KuCoin, a digital currency exchange based in Singapore, has rolled out support for the trading of the Ripple XRP cryptocurrency, Cryptovest reported. The platform now supports trading through eight pairs, including Ethereum, bitcoin, Tether, USD Coin, NEO, TrueUSD, Paxos Standard Token and KuCoin Shares. The exchange will reportedly open withdrawals for the digital currency on Wednesday (Dec. 5). KuCoin’s rollout comes as XRP and Ethereum are constantly vying for digital currency market cap, with XRP pulling ahead of Ethereum in November to become the number-two most valuable token.
In other news, General Motors (GM) could be looking into a way to manage autonomous car data with blockchain, CoinDesk reported. The platform could, for instance, help cars navigate: According to GM Global Technology Operations LLC in the patent application, “It is desirable to provide locations, information and densities of vehicles in regions in an online blockchain ledger for interoperable information-sharing between vehicles of participants for use in navigating routes.” The filing also noted that a system that included payments could help with parking, tolls and other charges.
Switzerland’s Swiss Financial Market Supervisory Authority (FINMA) has made guidelines public for crypto firms to earn a FinTech license, The Next Web reported. Even so, these firms can’t pay interest on any assets, and they cannot reinvest any funds. They must also provide detailed documentation that includes information about all board members, such as educational records, addresses and past job references. At the same time, firms must reportedly make a list of those who have a direct or indirect holding of 5 percent or greater in the businesses.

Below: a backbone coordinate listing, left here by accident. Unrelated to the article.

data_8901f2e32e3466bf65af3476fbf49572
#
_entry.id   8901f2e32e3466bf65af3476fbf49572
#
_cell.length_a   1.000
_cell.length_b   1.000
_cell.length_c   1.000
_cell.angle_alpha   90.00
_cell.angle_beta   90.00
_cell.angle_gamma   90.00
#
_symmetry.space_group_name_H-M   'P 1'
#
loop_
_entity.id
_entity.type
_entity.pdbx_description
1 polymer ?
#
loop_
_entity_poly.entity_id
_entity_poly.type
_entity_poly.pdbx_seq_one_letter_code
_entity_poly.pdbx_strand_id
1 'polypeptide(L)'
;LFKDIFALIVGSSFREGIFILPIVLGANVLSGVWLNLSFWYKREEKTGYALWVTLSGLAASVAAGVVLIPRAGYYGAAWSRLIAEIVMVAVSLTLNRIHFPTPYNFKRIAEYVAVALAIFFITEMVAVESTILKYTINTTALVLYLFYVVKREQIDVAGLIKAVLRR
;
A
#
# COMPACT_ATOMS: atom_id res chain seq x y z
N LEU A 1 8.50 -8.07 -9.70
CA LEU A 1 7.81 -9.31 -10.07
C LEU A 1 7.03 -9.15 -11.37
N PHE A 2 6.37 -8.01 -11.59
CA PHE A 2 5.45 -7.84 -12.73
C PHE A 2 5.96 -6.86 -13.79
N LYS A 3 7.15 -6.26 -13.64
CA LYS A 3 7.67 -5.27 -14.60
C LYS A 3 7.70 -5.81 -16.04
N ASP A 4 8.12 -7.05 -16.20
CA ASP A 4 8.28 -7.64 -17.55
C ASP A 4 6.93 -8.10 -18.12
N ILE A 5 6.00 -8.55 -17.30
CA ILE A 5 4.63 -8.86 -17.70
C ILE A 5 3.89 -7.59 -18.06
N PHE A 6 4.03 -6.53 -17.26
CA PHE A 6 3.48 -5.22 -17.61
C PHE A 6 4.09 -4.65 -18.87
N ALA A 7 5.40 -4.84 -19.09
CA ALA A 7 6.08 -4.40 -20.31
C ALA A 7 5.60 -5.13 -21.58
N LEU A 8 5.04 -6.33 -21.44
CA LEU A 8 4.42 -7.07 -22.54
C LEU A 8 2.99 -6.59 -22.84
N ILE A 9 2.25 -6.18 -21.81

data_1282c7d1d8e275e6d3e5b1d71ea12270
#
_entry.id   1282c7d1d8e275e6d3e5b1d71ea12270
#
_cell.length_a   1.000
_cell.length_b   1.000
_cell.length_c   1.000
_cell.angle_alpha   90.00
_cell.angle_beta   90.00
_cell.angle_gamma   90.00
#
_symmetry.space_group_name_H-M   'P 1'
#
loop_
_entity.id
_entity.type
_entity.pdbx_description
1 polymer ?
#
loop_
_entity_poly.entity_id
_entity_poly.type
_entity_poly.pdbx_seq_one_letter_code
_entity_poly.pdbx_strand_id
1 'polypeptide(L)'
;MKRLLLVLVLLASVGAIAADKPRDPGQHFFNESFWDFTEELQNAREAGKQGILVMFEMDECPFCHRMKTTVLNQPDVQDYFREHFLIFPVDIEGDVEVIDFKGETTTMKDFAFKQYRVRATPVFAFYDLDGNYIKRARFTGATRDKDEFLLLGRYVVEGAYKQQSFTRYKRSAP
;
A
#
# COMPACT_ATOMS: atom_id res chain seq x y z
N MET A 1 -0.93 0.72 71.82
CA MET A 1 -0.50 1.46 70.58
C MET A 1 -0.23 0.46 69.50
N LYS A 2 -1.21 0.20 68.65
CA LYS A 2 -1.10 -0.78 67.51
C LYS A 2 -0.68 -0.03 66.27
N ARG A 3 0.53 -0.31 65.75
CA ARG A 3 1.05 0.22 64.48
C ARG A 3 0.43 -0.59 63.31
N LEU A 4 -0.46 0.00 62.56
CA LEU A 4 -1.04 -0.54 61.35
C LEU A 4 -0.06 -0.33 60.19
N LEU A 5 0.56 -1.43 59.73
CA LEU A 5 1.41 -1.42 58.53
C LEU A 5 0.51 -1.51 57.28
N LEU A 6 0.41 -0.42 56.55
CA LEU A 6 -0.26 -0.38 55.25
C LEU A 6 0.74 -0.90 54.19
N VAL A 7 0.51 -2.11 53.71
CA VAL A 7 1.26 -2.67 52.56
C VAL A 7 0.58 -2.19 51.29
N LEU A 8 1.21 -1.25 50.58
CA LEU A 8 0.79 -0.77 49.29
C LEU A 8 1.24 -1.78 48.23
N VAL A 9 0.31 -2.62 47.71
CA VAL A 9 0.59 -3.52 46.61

On another note, Standard Chartered and Itaú Unibanco Holding SA teamed up to create a syndicated loan blockchain platform, Reuters reported. To pilot the system, Itaú Unibanco financed $100 million through a club loan with Wells Fargo and Standard Chartered. The report noted that the banks used the platform to create the loan terms, though they did not make a money transfer. New York’s R3 blockchain startup created the Corda platform that was used to make the transaction.